Wednesday, March 7, 2012


At some point in a story, our hero and heroine will have a quarrel. It’s all part of the conflict(s) we introduce to make life difficult for them.

For me, it’s often the hardest part of the story to write as I dislike confrontation personally and so find it difficult to write.

I’m aware that there are many pitfalls when writing a quarrel. It’s all too easy to give the impression that the heroine is a nagging, screaming harpy, or the hero an arrogant, supercilious b….d! Readers of romance usually want to escape from the kind of quarrels that sometimes (often?) happen in real life!

Petty bickering is one sure way to turn the reader off your characters. Equally, I think we need to avoid name-calling, belittling, and verbal abuse, and neither combatant should bring up old history as part of the quarrel. Any form of physical violence is a no-no too, as is one of characters going into a lengthy sulk afterwards!

Obviously, there may be exceptions to the above, but, generally speaking, a quarrel with any of these elements shouldn’t occur between the hero and heroine unless there is a specific reason.

So where does that leave us? Basically, there should be a genuine reason for a quarrel or confrontation. It should be a valid disagreement which is related directly to either the internal or external conflict(s). Righteous anger is satisfying, but shouldn't degenerate into vindictiveness.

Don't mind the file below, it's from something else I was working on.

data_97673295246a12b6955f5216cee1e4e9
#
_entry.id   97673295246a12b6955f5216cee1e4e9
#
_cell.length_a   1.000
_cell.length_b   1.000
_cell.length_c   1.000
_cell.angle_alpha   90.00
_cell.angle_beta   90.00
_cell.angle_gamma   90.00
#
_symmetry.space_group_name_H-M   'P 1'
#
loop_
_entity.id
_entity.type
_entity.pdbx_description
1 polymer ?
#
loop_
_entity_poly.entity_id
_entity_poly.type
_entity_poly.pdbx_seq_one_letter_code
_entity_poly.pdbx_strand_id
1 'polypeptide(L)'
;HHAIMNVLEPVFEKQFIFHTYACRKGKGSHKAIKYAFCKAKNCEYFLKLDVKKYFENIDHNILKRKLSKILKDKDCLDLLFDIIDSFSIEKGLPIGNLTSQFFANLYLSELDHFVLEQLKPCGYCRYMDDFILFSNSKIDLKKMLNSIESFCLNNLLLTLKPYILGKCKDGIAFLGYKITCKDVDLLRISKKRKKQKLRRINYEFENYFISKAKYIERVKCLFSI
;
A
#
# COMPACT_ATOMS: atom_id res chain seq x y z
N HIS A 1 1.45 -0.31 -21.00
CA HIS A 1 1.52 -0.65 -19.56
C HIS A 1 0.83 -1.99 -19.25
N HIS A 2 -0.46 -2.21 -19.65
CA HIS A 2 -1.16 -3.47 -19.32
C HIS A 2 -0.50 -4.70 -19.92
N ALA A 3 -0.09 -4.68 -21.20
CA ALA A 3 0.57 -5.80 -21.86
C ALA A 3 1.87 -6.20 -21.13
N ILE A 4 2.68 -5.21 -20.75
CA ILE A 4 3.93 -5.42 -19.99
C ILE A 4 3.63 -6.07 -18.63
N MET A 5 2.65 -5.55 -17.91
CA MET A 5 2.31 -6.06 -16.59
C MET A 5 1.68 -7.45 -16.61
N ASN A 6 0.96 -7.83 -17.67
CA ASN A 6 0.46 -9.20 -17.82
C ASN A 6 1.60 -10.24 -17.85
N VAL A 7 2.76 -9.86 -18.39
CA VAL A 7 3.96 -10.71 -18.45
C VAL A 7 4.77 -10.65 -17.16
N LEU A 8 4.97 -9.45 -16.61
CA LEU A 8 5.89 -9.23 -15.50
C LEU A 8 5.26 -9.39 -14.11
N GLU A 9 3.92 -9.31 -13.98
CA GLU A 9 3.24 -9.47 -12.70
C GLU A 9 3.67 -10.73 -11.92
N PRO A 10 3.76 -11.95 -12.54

And it should be a fair fight. A heated exchange is good for upping the tension, a slanging match isn’t!

‘Making-up’ afterwards can always be good too!


  1. Actually, I find the quarrels to be cathartic sometimes. Gives me the chance to say all the things I wish I could in real life (if confronted with the same situation) but don't.

  2. Quarrels do add a bit of spice and the making up afterwards can be particularly steamy especially if found in a romance novel. I think it would add to the book and make it more authentic to real life in a way. Great blog Paula!


  3. I like the word sparring. It implies, to me, an exchange between equals that has undertones. The undertones are the 'meat" of the devloping relationship.

  4. I agree with you all that a 'good' quarrel can add to the plot and to the development of the characters, but at the same time it has to be handled carefully, so that it doesn't simply become a lot of petty mudslinging, or indeed 'much ado about nothing'.

  5. When dealing with characters in a story, the confrontations can be the climax in some cases.

  6. Quarrels can definitely add to the tension and conflict in a story.

    And I couldn't agree more about the making up afterwards!

  7. We're all agreed about quarrels being 'necessary' but I sometimes find it difficult to write them so that they come over as fair fights, since quarrels can often descend into pettiness which I think could alienate readers from one or both characters. I have to struggle to find the fine line when I'm writing quarrel/confrontation scenes.

  8. I don't know that that's necessarily a bad thing. It could add realism. And, sometimes, the reader relates better to characters that they have to put effort into. It can also help to show the character's arc, where they progress until the end when the hero and heroine have no choice but to be together.

  9. Depending on just how it goes, I have a harder time writing the "making up" scene than the confrontational one. ;O)